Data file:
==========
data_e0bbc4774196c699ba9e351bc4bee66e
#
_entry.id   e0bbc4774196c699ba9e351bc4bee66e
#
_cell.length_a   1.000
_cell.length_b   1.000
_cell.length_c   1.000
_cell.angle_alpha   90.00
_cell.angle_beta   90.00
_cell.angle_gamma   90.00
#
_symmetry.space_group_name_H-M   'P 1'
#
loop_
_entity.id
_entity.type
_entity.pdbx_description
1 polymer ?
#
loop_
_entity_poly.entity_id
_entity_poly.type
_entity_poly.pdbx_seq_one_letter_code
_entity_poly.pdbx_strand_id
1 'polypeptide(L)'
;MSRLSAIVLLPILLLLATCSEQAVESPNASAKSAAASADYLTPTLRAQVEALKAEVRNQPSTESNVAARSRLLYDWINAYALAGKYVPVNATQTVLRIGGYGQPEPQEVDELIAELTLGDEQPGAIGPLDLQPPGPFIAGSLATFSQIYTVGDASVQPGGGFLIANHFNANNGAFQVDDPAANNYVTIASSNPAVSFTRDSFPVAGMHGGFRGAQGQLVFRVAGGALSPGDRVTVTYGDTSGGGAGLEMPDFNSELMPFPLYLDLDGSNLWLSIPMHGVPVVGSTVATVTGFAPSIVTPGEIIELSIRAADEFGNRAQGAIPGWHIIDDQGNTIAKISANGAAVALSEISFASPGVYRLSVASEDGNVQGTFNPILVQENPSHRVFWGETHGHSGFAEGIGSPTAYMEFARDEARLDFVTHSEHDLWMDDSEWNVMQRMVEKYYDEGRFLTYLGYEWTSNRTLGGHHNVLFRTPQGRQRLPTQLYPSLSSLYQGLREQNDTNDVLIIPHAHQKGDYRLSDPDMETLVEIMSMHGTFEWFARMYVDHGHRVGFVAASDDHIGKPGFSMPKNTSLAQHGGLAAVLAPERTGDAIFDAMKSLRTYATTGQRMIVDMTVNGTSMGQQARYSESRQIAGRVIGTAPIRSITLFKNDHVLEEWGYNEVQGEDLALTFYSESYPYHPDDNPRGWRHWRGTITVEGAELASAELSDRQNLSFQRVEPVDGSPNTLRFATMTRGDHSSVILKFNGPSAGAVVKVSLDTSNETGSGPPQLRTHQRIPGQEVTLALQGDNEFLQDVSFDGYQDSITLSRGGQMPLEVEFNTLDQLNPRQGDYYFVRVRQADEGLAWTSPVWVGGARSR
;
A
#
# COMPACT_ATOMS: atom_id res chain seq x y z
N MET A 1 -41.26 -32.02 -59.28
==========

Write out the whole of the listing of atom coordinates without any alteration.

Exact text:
data_e0bbc4774196c699ba9e351bc4bee66e
#
_entry.id   e0bbc4774196c699ba9e351bc4bee66e
#
_cell.length_a   1.000
_cell.length_b   1.000
_cell.length_c   1.000
_cell.angle_alpha   90.00
_cell.angle_beta   90.00
_cell.angle_gamma   90.00
#
_symmetry.space_group_name_H-M   'P 1'
#
loop_
_entity.id
_entity.type
_entity.pdbx_description
1 polymer ?
#
loop_
_entity_poly.entity_id
_entity_poly.type
_entity_poly.pdbx_seq_one_letter_code
_entity_poly.pdbx_strand_id
1 'polypeptide(L)'
;MSRLSAIVLLPILLLLATCSEQAVESPNASAKSAAASADYLTPTLRAQVEALKAEVRNQPSTESNVAARSRLLYDWINAYALAGKYVPVNATQTVLRIGGYGQPEPQEVDELIAELTLGDEQPGAIGPLDLQPPGPFIAGSLATFSQIYTVGDASVQPGGGFLIANHFNANNGAFQVDDPAANNYVTIASSNPAVSFTRDSFPVAGMHGGFRGAQGQLVFRVAGGALSPGDRVTVTYGDTSGGGAGLEMPDFNSELMPFPLYLDLDGSNLWLSIPMHGVPVVGSTVATVTGFAPSIVTPGEIIELSIRAADEFGNRAQGAIPGWHIIDDQGNTIAKISANGAAVALSEISFASPGVYRLSVASEDGNVQGTFNPILVQENPSHRVFWGETHGHSGFAEGIGSPTAYMEFARDEARLDFVTHSEHDLWMDDSEWNVMQRMVEKYYDEGRFLTYLGYEWTSNRTLGGHHNVLFRTPQGRQRLPTQLYPSLSSLYQGLREQNDTNDVLIIPHAHQKGDYRLSDPDMETLVEIMSMHGTFEWFARMYVDHGHRVGFVAASDDHIGKPGFSMPKNTSLAQHGGLAAVLAPERTGDAIFDAMKSLRTYATTGQRMIVDMTVNGTSMGQQARYSESRQIAGRVIGTAPIRSITLFKNDHVLEEWGYNEVQGEDLALTFYSESYPYHPDDNPRGWRHWRGTITVEGAELASAELSDRQNLSFQRVEPVDGSPNTLRFATMTRGDHSSVILKFNGPSAGAVVKVSLDTSNETGSGPPQLRTHQRIPGQEVTLALQGDNEFLQDVSFDGYQDSITLSRGGQMPLEVEFNTLDQLNPRQGDYYFVRVRQADEGLAWTSPVWVGGARSR
;
A
#
# COMPACT_ATOMS: atom_id res chain seq x y z
N MET A 1 -41.26 -32.02 -59.28